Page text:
The next two days were the most dangerous of the journey, as I was confined to my tent by a vicious storm system that whipped up the sea ice. I was trapped waiting for the ice beneath me to crack, swallow me up and spit me out. I got a minimal amount of sleep. I wanted out of this place.

These were truly treacherous conditions and they fortified my decision to abandon the expedition. Finally, at 0600 hours on Saturday 18 March, the storm subsided and a beautiful day enveloped the ocean. By the time Troy had found a place to land about 1km away, I was somewhat reluctant to leave such a tranquil place. On the way back to base at Resolute Bay, I started planning next year's expedition.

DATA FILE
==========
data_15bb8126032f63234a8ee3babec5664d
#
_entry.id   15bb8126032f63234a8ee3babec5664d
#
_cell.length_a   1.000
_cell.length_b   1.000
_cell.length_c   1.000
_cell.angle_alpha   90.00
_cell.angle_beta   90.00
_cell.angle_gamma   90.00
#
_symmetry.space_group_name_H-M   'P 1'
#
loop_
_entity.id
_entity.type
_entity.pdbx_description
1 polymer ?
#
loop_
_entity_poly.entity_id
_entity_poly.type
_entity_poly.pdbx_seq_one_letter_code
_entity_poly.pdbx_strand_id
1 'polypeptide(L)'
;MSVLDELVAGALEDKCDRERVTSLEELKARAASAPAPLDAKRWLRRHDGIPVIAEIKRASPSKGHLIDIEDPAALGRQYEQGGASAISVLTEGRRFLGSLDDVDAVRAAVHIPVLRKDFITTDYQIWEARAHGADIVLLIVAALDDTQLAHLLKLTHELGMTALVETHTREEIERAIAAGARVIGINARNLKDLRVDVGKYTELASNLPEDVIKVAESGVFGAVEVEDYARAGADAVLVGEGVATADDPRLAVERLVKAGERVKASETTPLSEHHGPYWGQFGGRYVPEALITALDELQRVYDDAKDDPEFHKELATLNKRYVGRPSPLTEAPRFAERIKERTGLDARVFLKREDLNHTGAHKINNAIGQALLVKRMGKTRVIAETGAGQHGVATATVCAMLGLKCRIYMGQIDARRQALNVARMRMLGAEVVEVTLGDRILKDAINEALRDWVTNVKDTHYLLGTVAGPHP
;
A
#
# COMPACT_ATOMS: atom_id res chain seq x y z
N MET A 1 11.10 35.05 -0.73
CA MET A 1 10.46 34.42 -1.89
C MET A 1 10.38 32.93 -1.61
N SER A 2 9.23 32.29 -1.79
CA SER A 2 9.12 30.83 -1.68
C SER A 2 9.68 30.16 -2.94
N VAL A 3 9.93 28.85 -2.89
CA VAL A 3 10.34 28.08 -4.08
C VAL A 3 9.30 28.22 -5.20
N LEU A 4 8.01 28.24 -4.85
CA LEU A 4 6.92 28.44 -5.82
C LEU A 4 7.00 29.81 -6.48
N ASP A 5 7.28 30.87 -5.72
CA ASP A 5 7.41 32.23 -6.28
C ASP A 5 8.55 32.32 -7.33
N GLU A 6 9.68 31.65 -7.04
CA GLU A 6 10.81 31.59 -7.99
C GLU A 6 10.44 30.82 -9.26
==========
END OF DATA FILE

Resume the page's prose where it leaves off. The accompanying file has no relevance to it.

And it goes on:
Strange how life can be.


Twin Otter DHC 6 being loaded (Image: Ice Warrior expedition)
The adventure has to start by air because of thin ice (Image: Ice Warrior expeditions)

My pulk is packed for the second time and is heading off toward the airport here in Resolute Bay.

After a few last minute e-mails and fiddling with electronic gizmos - and subject to this window of weather opportunity we're experiencing - I'll be off before first light tomorrow morning at 0800.

Once again, I feel quite a mixture of emotions. The latest satellite image doesn't help, as it clearly shows the ice is virtually disintegrating but I feel the need at least to witness this with my own eyes.

So, the plan is to take off from Resolute, land at Isachsen to refuel, then fly straight out over the Arctic Ocean to assess the sea ice (or lack of it) first hand. If we manage to find a suitable landing spot on the ice then Troy (my highly experienced ski-plane pilot) will land and drop me off.